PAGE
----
Early calls: Corn 4-6 cents higher, soyheans 10-12 cents lower, and wheat 8-10 cents lower.
Overnight grain, soybean markets=Trading mostly ower.
Crude Oil=$0.49 per barrel lower.
Wall Street=Seen opening higher, as European stocks rebound and investors await another speech by Ben Bernanke.
More in a minute,
10-01-2012 08:13 AM
Mike...... Wondering as to where you are getting the info that most farmers are "DP ing" corn...... I am hearing that a lot is being offered up for sale?...... Just curious....... p-oed
10-01-2012 08:21 AM
Hope they get that tarp on ASAP.
Something elevators tend to hate- big outside supplies without ownership. With DP they have 100% of the quality risk with limited upside.
On the other hand don't have the cash tied up, but money is free these days anyway.
10-01-2012 08:23 AM
How can you tell the difference between corn that is DP VS corn that they have bought to feed the e plants over the next few month?
10-01-2012 08:29 AM
Can you explain further how deferred pricing works? In other words, I was told farmers are choosing to DP beause they are still bullish. So, what is usually the arrangement on a DP contract? Is it a contract? How is the arrangement structured? What are the storage feed like, higher than any other deal?
Thanks for sharing,
10-01-2012 09:00 AM
I'll just weigh in on what I know about DP'ing Grain. When you DP grain you give the elevator the right to move the grain if they want it. unlike open storage where you where suppose to be able to get the same bushels you hold in. In other words if I hauled in 1000 bushels in Oct on open storage then the elevator has to keep 1000 bushels in storage to back that up. DP I think they have to be insuranced or bonded to do the same thing. Some say that DP isn't the safest for farmers if the elevator would go bankrupt but what are you going to do about it. And I think like Iowa has different laws vs. Nebraska in DP grain.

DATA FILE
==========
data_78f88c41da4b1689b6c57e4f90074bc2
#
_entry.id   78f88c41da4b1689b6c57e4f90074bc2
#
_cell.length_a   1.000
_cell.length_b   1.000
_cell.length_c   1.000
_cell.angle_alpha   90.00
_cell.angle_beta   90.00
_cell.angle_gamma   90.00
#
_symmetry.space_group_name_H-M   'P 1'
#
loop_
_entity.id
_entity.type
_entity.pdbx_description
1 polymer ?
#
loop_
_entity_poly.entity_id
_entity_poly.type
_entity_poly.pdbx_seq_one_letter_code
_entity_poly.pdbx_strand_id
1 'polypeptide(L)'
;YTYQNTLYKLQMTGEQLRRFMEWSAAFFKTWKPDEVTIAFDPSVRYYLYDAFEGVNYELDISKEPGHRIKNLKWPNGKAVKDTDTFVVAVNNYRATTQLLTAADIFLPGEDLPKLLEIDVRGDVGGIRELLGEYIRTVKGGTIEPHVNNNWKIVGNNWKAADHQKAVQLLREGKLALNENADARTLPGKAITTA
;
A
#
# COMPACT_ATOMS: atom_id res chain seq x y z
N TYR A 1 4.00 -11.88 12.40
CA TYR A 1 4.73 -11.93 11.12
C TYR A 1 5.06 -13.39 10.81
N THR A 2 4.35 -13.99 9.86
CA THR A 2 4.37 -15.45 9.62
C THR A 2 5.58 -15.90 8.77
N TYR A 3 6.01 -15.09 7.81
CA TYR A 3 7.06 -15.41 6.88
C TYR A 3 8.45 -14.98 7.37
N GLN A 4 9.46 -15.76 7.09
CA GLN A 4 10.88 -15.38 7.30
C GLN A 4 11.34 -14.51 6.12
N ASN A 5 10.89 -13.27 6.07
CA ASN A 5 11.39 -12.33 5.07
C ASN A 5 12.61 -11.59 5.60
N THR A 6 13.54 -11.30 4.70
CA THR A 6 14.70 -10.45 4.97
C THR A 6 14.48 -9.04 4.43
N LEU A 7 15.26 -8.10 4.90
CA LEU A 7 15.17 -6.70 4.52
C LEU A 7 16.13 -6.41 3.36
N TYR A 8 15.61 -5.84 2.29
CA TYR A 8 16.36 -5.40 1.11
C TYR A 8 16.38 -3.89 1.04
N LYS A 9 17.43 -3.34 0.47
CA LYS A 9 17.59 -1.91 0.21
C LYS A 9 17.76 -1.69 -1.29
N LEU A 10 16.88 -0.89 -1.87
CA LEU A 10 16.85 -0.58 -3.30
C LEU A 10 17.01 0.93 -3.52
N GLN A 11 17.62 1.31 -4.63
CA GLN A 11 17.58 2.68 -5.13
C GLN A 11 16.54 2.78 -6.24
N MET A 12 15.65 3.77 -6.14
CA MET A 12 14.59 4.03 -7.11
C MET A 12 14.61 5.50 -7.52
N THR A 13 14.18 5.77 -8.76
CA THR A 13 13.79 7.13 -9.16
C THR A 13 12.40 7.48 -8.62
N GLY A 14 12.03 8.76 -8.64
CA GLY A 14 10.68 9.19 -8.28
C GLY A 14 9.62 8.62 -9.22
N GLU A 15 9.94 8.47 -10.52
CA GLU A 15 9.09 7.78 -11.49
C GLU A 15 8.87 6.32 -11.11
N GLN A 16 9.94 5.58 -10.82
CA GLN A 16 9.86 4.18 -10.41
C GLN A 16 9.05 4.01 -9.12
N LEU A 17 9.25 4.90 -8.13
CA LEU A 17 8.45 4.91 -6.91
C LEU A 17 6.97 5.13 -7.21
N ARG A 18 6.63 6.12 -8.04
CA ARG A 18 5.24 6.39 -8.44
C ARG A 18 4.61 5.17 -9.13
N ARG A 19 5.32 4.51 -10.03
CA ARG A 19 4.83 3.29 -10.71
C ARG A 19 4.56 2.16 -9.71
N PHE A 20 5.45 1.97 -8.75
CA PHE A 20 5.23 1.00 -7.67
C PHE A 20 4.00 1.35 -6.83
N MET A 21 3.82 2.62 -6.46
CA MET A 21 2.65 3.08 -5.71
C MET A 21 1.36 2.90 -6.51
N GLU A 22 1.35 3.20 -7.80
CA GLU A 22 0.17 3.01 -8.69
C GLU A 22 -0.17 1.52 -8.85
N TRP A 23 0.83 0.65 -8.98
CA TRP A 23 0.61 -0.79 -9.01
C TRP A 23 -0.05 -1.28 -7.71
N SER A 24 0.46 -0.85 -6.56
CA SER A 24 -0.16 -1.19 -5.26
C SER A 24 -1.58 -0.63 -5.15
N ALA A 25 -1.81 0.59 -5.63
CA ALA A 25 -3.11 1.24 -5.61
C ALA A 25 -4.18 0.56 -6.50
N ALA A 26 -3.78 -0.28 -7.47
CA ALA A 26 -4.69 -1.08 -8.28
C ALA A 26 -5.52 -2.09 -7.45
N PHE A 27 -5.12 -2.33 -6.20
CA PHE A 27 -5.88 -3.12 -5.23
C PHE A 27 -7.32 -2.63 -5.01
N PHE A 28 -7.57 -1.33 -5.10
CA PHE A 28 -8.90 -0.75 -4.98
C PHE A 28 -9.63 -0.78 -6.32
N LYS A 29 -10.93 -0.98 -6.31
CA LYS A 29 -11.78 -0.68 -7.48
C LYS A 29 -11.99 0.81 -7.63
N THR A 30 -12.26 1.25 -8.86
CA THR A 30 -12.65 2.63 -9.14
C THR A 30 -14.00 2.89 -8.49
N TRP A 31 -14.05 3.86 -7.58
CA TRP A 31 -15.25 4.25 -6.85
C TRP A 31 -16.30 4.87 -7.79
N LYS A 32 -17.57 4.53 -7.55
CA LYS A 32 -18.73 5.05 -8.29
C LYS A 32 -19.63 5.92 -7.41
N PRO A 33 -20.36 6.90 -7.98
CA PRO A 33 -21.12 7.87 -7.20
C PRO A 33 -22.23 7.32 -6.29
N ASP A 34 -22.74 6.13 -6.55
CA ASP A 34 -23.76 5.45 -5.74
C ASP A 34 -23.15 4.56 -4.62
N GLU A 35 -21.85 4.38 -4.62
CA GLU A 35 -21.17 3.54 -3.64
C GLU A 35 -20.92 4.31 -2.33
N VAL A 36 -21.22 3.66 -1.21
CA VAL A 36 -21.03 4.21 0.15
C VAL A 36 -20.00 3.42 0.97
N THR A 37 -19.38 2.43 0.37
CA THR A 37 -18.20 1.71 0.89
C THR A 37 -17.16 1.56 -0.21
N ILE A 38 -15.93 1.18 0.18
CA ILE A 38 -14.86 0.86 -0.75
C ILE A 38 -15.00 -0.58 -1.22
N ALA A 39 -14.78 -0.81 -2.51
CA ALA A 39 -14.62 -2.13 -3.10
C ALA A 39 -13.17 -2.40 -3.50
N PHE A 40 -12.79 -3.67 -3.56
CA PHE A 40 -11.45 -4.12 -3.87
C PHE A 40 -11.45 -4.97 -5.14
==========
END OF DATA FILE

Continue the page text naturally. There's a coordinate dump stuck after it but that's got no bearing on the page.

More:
My local coop requires you to DP wheat, that way if they have a big fall crop they don't have to have a bin dedicated to keeping unsold wheat around. Usually the DP contract is for one year. Sometimes they renew it sometimes they don't want to.
Their ususally is more of a charge for DP grain. Like my wheat I believe it was 5 cents for the first month then 3.5 per month after that per bushel.
Thats what I know, If I'm wrong let me know.
10-01-2012 09:53 AM
Out here DP means that title to the grain passes to the owner of the company in return for the ability of the farmer to price later in return for not having to pay storage costs.
In volatile times DP can be a risky strategy. The farmer is deprived of the protections of state contingency funds set up to reimburse farmers for grain lost in storage due to business failure or any other loss in storage the site owner can't cover, generally speaking.
Why a farmer would choose the DP strategy in these markets is unknown to me unless that's a requirement for getting the right to deliver during harvest and there are no options. Savings on storage may be illusory in the end.
10-01-2012 10:35 AM - edited 10-01-2012 10:36 AM
There are some elevators out here in SE NE that that is the only way they do business, Farmers don't have a choose of "open storage" anytime of the year.
Like the river terminal in Neb. City, I don' t think there isn't any open storage anymore.
The way that Palouser describe it is the way my contract reads. the title of the grain passes to the company and then you can price later.